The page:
In April 1997, Plaintiff was transferred to the Long Island Region of NYCB, where he worked in the position of Generalist.*fn3 In August 1997, Fisse was formally transferred out of NYCB and did not thereafter supervise Kendall. Kerry Piercy served as Fisse's interim replacement until February 1998, when Laurie Ledford was appointed as Director of Human Resources for NYCB. In approximately September 1998, NYCB's Long Island and Queens business regions were consolidated and one Generalist position (Plaintiff's) was eliminated. In November 1998, Plaintiff received a notice of job discontinuance and was terminated.

  Plaintiff remained in his position during a "notice period" through February 5, 1999. After that date, he was placed on salary continuation and received his full salary and medical insurance coverage for six months (through August 6, 1999). Plaintiff never applied for disability benefits, even though he was eligible to do so through February 5, 1999.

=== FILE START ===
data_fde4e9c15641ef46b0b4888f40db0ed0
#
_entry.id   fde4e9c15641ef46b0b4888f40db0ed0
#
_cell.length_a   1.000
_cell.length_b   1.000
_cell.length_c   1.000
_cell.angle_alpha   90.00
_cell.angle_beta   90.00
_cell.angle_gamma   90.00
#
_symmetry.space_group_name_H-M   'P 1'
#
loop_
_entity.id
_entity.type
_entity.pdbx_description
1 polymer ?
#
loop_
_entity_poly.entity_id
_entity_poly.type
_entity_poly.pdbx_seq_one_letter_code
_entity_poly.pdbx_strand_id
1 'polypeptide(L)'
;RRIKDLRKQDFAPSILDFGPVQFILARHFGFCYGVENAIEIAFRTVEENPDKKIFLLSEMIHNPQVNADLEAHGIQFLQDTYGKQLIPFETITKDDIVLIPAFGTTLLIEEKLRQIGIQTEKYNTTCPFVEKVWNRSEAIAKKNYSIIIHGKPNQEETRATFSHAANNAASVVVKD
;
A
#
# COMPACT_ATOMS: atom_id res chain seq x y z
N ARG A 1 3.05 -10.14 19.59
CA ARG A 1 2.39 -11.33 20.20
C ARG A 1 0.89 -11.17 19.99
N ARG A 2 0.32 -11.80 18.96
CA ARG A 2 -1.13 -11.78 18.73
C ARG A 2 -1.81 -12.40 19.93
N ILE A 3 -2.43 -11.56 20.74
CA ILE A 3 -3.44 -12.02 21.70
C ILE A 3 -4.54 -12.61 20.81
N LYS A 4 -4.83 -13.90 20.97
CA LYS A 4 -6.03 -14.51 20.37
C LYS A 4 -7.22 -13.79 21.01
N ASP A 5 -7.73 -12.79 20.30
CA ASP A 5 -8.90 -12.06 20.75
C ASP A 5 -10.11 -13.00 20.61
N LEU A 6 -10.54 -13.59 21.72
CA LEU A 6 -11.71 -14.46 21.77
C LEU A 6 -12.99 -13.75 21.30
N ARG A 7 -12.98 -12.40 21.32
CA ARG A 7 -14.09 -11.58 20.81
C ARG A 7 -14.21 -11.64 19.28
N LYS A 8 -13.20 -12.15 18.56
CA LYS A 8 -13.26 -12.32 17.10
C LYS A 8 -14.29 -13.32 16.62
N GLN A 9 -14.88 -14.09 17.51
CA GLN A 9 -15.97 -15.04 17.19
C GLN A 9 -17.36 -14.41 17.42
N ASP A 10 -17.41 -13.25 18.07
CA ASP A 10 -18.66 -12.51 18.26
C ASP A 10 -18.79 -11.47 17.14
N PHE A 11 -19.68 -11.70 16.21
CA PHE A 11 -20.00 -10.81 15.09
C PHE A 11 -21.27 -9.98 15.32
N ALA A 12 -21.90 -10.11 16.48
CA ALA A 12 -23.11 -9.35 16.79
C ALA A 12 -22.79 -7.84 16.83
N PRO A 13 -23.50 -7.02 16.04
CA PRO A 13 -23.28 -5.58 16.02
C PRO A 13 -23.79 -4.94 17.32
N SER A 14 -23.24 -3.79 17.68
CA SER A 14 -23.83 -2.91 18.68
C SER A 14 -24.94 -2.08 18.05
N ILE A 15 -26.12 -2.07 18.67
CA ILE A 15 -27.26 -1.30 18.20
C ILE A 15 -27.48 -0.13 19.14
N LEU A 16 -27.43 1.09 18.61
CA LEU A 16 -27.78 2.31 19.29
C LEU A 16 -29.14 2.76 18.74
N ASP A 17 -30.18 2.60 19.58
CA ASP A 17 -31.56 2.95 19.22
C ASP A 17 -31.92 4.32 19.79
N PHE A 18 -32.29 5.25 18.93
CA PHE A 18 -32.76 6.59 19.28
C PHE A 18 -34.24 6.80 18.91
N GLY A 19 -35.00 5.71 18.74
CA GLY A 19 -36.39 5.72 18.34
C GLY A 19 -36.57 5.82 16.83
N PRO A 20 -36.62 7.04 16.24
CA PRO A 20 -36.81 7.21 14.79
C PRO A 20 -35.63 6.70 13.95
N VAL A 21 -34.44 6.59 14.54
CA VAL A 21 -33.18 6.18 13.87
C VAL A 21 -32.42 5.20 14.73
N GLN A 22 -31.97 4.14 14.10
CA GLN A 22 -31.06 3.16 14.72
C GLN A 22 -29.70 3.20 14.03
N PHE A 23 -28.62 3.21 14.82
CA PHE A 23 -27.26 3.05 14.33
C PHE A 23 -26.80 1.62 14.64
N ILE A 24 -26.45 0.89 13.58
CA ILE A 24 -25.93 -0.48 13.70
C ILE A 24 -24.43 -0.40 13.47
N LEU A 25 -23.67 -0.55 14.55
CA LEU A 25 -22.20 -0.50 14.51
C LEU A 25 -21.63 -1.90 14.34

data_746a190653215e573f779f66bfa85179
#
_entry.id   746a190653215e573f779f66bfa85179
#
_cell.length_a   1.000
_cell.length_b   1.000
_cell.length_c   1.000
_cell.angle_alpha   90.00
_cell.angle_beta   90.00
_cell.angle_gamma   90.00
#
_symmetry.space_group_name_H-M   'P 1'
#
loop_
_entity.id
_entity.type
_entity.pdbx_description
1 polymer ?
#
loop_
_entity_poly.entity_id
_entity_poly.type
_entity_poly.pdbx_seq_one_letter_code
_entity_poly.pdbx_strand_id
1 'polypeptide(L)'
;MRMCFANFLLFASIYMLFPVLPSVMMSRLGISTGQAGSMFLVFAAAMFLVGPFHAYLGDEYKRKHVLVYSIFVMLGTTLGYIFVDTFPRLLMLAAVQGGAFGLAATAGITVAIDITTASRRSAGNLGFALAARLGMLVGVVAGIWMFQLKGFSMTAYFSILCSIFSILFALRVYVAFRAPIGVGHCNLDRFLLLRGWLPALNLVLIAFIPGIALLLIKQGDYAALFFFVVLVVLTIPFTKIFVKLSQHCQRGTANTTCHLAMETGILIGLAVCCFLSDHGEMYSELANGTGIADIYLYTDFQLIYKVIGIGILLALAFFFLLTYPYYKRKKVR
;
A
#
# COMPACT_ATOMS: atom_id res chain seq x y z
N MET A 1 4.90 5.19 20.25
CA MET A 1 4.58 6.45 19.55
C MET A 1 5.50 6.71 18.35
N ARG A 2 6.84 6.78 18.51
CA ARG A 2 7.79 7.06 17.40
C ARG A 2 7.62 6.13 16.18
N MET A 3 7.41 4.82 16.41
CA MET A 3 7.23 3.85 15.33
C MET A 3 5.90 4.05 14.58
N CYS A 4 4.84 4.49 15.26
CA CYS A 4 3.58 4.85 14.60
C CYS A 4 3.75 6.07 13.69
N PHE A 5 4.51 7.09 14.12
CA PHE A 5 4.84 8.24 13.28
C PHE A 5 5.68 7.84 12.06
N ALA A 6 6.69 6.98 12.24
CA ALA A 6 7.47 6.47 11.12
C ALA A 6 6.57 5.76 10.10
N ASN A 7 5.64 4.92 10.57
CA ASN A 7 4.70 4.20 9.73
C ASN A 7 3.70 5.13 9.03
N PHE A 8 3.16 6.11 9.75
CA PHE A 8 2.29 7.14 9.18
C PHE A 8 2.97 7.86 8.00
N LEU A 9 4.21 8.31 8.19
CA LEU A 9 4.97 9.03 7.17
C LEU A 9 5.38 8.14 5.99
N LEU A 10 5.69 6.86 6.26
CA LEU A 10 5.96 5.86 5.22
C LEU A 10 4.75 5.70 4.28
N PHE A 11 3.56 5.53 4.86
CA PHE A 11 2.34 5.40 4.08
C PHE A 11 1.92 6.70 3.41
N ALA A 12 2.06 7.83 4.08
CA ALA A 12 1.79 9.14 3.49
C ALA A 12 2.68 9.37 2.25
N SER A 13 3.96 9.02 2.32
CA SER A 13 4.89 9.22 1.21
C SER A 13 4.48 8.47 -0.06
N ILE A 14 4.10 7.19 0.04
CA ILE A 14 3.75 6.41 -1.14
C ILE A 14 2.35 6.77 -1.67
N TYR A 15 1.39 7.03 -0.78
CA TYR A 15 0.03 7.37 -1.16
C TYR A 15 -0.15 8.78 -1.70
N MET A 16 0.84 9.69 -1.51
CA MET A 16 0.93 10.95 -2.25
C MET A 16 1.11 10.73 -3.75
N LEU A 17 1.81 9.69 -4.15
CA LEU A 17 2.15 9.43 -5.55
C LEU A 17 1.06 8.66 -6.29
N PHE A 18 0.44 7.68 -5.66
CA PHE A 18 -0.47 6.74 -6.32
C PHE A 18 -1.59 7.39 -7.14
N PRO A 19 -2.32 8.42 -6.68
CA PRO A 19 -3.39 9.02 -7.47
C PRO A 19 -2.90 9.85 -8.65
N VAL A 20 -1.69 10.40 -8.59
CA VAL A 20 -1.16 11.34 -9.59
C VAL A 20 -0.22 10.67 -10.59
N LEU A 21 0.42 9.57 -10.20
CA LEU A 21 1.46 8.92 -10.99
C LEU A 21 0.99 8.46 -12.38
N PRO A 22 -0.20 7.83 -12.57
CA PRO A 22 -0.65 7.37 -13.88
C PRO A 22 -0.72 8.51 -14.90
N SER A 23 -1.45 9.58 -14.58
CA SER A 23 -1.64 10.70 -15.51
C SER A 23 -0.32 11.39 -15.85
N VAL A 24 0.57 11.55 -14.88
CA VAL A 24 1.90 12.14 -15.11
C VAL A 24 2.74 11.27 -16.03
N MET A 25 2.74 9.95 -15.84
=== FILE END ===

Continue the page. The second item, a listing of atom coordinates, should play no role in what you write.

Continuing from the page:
On August 18, 1999, Plaintiff applied for Social Security Disability Insurance ("SSDI"), stating in his application that he "became unable to work because of [his] disabling condition on November 15, 1998." (Decl. of Joseph Baumgarten ("Baumgarten Decl.") Ex. 15.) Plaintiff also stated that he "worked from 1984 through November, 1998 when [he] was laid-off rather than be placed on disability leave." (Id.) After evaluating his disability claim, the Social Security Administration (SSA) determined that Plaintiff had become disabled under SSA rules on November 15, 1998 and was eligible for SSDI benefits beginning May 1999. (Baumgarten Decl. Ex. 16.) SSA thereafter began to pay Plaintiff disability benefits.


  I. Summary Judgment Standard